US climate envoy John Kerry on Thursday defended his plan to raise cash for climate action by selling carbon emission offsets to companies, telling CNN there was “not enough money in any country in the world to actually solve this problem.”
Speaking to CNN at the COP27 climate summit in Egypt, Kerry said the world cannot avoid the worst effects of the climate crisis without private money – because governments are not willing to pay what’s needed.
Kerry’s plan to finance the renewable energy transition in vulnerable countries by allowing companies to pay for someone else to cut their planet-warming emissions, instead of cutting their own, raised concerns among climate experts. Many have warned that selling carbon credits could discourage companies from making real cuts to emissions.
The US-China climate deal was a rare bright spot in an otherwise thorny relationship. Should it be mended?
But Kerry has made his view clear.
“We desperately need money,” Kerry told CNN. “It takes trillions and no government that I know of is ready to put trillions into this on an annual basis,” he added.
“I am absolutely convinced that it is one of the few ways that we have to be able to produce the amount of capital we need to accelerate this transition.”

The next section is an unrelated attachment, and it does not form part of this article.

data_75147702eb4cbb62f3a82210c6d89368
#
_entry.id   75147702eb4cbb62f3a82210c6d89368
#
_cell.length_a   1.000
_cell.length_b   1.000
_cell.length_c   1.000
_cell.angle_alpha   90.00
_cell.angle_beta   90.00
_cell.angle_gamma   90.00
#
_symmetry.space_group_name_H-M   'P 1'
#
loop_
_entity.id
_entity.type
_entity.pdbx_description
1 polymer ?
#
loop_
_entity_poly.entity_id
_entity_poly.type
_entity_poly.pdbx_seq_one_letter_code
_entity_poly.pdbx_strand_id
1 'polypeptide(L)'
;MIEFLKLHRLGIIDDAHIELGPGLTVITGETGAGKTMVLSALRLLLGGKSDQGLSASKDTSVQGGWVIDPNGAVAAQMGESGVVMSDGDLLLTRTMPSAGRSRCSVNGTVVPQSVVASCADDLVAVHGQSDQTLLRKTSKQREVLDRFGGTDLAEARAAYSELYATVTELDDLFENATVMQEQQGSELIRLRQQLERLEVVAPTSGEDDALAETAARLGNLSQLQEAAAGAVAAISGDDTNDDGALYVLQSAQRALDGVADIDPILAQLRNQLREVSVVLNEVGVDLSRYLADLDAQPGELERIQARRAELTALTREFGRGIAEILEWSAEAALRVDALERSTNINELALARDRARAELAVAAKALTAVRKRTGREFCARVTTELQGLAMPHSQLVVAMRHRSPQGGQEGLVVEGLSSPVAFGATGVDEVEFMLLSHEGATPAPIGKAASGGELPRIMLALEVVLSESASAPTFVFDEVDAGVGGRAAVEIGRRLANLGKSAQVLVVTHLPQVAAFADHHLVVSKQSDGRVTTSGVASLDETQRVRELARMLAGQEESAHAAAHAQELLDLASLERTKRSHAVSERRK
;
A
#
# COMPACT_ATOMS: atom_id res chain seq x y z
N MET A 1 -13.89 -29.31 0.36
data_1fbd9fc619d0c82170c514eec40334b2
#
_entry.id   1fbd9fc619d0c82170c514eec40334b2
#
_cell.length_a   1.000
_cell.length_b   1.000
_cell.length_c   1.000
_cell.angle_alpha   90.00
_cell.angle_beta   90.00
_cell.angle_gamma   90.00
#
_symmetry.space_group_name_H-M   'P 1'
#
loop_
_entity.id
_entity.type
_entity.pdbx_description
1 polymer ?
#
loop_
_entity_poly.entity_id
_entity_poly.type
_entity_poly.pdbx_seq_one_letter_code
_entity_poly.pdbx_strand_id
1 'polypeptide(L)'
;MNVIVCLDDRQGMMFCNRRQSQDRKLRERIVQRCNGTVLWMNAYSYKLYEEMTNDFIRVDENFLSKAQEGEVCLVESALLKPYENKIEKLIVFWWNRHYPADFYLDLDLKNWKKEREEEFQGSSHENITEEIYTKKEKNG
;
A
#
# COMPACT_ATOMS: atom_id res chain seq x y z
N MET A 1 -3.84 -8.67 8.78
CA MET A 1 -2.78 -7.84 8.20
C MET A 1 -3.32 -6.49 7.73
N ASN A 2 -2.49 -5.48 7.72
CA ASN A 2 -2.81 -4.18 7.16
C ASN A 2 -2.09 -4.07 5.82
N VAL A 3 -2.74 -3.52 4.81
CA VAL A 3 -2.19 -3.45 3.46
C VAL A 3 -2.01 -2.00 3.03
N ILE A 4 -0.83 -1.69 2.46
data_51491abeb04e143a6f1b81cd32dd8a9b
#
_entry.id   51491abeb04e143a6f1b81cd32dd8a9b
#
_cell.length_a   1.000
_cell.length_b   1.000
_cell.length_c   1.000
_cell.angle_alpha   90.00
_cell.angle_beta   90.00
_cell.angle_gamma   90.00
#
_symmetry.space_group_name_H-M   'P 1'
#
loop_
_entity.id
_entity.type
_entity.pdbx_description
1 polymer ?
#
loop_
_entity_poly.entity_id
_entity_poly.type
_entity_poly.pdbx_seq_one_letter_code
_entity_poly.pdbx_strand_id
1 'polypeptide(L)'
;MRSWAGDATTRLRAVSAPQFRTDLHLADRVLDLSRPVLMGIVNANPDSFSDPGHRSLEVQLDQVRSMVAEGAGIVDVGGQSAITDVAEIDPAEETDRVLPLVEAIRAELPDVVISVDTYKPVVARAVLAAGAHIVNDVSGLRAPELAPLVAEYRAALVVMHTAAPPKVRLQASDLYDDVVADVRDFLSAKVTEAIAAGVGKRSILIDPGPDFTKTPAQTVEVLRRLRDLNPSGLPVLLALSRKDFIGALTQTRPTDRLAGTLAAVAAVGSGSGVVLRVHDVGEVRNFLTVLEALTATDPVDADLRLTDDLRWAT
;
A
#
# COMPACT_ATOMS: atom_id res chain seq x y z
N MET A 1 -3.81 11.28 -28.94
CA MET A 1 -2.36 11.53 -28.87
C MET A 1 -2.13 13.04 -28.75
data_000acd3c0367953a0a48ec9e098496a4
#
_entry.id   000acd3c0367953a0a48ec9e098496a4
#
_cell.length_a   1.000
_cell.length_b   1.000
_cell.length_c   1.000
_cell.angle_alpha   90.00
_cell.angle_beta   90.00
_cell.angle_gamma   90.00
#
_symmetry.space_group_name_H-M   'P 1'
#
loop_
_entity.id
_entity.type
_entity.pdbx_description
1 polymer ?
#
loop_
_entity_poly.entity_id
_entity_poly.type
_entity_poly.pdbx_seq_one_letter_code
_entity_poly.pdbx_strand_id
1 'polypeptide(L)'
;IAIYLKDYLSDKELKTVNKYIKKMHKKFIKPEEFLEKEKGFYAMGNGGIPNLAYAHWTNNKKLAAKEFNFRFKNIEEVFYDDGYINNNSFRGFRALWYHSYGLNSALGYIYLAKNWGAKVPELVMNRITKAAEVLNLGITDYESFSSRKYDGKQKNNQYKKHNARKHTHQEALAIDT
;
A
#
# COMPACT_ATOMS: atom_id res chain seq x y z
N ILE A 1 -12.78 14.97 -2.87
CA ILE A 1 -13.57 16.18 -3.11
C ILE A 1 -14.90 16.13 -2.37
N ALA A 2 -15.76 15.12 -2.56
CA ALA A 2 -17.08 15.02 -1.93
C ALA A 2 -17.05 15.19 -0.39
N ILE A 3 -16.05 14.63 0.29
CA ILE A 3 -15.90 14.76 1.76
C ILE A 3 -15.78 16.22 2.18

United Nations Secretary-General Antonio Guterres warned on Tuesday that “shadow markets for carbon credits cannot undermine genuine emission reduction efforts.”
Kerry admitted that carbon trading can be problematic when there aren’t “sufficient rules or guardrails and you don’t have environmental integrity,” but said he wants to set up a system that would be tightly controlled.
“I met with the Secretary-General yesterday, and he was very clear he doesn’t object to all of them,” Kerry said, referring to carbon offset programs. “He objects to the ones that are ripping things off, but we talked about the tightest possible accountability, and I am absolutely convinced that it is one of the few ways that we have to be able to produce the amount of capital we need to accelerate this transition.”
The International Energy Agency said last month that governments must triple their annual clean energy investments to $4 trillion by 2030 if the world is to achieve net-zero emissions by 2050. But it only expects global investments in low-carbon energy to increase to $2 trillion a year until the end of the decade.